Week in Review: April 25th

This week, our nation has been engaging in self-reflection and analysis, as we consider the impacts of our programs on those whom they aim to serve, the needs of communities recently affected by natural disasters, and the meaning of recovery for survivors of crime, addiction and violence. Read more for all the news you need to know:

Houston Flood Continues, 5 People Reported Dead

Copious amounts of rain fell on parts of Houston and surrounding areas days, according to the Harris County Flood Warning System. The resulting floodwaters have reportedly led to the deaths of at least five people.

http://www.npr.org/sections/thetwo-way/2016/04/19/474799165/houston-floods-continue-at-least-5-people-reported-dead

What Does the War on Drugs Look Like in Prison? A Report from the Marshall Project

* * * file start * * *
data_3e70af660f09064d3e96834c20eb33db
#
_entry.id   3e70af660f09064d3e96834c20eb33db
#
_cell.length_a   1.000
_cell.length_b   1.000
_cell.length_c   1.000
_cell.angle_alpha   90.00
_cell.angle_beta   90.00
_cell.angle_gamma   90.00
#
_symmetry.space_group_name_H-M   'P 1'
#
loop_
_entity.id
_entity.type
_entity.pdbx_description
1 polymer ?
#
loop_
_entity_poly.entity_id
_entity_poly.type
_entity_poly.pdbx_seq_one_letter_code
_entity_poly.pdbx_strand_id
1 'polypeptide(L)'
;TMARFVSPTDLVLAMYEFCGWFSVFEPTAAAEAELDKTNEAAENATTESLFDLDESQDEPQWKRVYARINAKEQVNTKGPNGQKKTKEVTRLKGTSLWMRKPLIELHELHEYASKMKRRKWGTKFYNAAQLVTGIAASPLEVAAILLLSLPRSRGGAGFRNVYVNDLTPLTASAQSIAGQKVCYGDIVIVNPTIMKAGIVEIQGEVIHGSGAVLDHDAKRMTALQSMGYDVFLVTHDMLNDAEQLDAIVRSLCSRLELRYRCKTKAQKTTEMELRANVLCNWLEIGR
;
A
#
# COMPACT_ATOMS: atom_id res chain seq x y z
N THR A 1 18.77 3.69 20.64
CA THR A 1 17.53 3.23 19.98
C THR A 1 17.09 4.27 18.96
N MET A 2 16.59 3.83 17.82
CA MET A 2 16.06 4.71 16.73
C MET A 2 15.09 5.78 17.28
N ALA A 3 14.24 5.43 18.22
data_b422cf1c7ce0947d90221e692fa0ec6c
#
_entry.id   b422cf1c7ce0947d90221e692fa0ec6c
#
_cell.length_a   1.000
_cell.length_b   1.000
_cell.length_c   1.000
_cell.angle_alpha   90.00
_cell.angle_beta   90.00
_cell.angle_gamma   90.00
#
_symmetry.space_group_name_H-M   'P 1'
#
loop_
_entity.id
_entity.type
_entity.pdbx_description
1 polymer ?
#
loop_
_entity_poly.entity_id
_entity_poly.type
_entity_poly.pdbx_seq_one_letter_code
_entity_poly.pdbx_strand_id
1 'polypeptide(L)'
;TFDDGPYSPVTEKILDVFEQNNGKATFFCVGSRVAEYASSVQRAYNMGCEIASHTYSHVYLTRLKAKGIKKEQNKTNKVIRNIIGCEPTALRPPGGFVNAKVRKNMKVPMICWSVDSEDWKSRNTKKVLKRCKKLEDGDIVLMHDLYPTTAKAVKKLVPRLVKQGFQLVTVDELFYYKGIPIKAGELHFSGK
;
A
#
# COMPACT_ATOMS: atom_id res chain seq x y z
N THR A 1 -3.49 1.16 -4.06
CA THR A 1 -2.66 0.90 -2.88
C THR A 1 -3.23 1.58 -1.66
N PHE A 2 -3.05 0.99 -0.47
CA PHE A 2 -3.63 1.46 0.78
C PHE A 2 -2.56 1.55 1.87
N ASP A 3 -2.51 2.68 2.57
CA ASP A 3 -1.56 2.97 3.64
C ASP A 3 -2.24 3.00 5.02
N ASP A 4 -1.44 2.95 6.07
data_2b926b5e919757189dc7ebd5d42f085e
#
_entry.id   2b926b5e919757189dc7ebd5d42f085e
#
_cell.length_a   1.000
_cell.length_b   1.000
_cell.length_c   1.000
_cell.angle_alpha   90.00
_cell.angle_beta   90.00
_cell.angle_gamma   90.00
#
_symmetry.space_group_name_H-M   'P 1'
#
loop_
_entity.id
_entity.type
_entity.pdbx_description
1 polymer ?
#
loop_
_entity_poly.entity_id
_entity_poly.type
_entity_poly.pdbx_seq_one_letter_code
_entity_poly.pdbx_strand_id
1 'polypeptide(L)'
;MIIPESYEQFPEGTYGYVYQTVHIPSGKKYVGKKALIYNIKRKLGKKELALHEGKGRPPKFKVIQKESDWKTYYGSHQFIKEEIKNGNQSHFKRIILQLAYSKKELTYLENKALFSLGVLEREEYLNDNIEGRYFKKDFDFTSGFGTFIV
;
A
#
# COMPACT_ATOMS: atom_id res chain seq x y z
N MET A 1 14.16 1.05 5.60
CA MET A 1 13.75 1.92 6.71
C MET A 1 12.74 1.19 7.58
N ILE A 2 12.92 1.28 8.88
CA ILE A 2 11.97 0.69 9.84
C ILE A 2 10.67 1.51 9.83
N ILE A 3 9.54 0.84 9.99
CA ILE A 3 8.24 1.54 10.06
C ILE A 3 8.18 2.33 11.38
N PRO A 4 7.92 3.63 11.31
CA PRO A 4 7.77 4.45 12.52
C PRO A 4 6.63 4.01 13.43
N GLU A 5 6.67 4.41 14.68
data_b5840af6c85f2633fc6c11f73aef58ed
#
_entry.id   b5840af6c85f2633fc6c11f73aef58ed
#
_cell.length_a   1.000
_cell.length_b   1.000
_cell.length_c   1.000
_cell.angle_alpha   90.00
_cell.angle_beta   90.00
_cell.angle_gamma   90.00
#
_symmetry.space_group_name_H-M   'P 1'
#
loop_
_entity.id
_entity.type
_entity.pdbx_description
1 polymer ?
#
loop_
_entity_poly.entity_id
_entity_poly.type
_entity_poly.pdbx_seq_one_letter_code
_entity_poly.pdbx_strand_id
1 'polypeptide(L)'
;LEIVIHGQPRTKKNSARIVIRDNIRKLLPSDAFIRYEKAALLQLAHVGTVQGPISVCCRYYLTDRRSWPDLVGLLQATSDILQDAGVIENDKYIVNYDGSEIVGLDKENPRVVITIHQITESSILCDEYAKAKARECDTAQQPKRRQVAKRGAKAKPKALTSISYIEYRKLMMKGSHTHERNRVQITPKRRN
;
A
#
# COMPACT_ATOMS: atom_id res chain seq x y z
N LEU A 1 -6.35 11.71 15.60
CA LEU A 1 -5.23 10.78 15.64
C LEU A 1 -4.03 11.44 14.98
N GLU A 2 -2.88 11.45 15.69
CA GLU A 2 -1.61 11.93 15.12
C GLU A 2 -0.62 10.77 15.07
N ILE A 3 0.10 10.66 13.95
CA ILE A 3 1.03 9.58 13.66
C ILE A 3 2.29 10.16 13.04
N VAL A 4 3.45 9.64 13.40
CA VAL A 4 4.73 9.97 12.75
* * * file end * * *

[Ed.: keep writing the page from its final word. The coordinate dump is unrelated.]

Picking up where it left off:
For many of my peers, however, the whole process is a grueling battle between modesty, cultural prohibitions, general resentment, and punitive possibilities.

https://www.themarshallproject.org/2016/04/14/the-war-on-drugs-isn-t-even-working-in-prison#.xPxh2WZLe

Life Expectancy Drops For White Women, Increases For Black Men

White women are dying at a slightly younger age than in the past. That's according to a report released Wednesday by the Centers for Disease Control and Prevention's National Center for Health Statistics.

http://www.npr.org/sections/health-shots/2016/04/20/474884894/life-expectancy-drops-for-white-women-increases-for-black-men

Survivor of Columbine Shooting Finds Sobriety After Addiction

"I remember... hitting multiple low points in my life and thinking there was no way out and i just want people to know there is a way out," Eubanks says. "Change is possible, change is possible for anybody."

http://www.thedenverchannel.com/news/front-range/littleton/columbine-shooting-survivor-overcomes-addiction-to-painkillers-and-now-helps-others